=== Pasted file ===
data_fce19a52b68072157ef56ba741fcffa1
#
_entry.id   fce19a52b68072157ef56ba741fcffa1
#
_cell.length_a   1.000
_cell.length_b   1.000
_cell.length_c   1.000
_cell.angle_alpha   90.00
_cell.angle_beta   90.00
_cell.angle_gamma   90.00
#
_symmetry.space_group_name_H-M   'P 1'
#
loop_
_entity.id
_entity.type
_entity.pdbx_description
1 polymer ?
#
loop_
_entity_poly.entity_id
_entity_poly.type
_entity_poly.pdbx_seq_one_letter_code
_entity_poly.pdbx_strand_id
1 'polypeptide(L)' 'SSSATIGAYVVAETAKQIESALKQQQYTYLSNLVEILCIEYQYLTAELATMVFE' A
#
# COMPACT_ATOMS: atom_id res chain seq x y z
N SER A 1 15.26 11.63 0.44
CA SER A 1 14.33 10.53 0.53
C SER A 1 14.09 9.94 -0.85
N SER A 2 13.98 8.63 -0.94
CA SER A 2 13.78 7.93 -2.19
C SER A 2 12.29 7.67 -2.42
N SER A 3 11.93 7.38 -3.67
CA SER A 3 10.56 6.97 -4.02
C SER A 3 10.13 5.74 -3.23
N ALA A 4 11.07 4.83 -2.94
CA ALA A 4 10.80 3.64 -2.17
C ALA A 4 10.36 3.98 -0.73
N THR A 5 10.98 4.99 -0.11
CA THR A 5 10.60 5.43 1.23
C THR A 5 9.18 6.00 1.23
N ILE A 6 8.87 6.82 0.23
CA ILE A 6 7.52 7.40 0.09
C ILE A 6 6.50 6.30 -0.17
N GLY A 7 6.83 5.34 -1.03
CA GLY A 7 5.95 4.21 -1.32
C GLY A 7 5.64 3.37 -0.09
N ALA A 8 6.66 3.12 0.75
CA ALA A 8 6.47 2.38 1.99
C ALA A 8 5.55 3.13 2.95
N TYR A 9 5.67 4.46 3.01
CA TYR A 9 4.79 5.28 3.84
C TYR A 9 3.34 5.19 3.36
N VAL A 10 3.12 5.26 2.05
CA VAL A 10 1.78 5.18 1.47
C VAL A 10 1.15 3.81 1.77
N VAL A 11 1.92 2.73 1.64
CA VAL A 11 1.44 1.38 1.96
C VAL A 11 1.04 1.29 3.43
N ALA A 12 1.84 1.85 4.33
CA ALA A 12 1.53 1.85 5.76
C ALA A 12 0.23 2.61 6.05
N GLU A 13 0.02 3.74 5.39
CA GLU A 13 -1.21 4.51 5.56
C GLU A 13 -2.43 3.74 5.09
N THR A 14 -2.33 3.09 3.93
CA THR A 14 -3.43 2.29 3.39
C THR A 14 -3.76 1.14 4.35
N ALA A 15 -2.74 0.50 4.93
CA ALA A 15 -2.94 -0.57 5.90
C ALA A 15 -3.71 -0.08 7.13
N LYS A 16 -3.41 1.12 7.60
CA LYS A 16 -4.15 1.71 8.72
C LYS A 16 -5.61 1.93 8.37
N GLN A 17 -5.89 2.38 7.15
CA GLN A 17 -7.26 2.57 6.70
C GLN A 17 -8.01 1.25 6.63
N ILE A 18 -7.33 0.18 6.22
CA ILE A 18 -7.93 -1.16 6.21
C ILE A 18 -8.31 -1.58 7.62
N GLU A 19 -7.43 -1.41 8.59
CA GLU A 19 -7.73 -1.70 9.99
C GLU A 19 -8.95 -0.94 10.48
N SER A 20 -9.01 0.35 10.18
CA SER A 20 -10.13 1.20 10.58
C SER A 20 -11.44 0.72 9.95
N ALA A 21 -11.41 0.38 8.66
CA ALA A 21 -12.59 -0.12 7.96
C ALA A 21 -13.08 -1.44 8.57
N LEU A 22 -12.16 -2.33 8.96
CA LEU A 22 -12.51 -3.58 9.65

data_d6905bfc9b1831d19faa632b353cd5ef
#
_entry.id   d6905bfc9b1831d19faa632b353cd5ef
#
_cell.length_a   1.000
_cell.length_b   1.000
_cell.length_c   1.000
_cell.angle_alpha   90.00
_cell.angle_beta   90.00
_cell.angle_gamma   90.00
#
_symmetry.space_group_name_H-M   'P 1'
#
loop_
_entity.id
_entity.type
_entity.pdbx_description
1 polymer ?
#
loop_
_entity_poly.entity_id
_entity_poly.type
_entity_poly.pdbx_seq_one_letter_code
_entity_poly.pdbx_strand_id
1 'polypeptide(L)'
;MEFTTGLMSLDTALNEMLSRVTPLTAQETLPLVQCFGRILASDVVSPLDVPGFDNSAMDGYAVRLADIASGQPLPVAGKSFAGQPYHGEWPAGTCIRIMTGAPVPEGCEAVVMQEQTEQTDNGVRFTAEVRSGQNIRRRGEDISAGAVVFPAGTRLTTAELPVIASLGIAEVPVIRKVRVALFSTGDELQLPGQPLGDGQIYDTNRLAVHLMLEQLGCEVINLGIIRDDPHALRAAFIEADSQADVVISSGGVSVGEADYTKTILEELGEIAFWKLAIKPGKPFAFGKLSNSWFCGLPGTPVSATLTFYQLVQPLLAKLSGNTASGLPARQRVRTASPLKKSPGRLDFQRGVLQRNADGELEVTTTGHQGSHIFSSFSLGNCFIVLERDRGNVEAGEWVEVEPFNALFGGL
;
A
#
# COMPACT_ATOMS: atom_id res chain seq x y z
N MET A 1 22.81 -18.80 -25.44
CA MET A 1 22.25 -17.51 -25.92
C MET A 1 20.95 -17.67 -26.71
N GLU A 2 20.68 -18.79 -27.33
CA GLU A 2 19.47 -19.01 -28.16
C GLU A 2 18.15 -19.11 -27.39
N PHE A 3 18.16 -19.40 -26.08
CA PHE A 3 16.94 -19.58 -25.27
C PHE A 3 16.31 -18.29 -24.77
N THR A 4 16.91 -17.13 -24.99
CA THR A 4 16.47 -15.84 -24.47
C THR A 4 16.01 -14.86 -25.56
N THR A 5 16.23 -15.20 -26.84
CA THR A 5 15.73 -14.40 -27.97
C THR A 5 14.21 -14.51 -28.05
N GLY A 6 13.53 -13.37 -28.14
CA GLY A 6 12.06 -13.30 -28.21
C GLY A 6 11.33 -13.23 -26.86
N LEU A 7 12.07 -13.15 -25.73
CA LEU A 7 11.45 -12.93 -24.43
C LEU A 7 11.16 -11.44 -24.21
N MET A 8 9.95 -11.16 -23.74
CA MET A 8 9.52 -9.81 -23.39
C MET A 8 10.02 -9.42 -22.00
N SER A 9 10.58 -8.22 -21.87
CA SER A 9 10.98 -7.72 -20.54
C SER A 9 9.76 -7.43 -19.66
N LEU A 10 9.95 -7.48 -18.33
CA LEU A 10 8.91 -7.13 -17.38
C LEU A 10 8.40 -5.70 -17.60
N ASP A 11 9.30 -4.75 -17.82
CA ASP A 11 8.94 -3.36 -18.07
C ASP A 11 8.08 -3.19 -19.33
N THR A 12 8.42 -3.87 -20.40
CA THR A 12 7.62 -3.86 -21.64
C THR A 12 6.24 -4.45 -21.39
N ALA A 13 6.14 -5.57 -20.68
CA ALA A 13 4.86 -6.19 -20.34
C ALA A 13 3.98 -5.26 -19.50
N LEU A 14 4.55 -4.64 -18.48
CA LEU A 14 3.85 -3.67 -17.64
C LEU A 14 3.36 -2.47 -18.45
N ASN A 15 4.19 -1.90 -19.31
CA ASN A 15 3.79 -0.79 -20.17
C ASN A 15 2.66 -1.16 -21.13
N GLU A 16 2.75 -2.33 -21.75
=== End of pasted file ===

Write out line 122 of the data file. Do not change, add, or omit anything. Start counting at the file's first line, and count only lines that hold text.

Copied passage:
# COMPACT_ATOMS: atom_id res chain seq x y z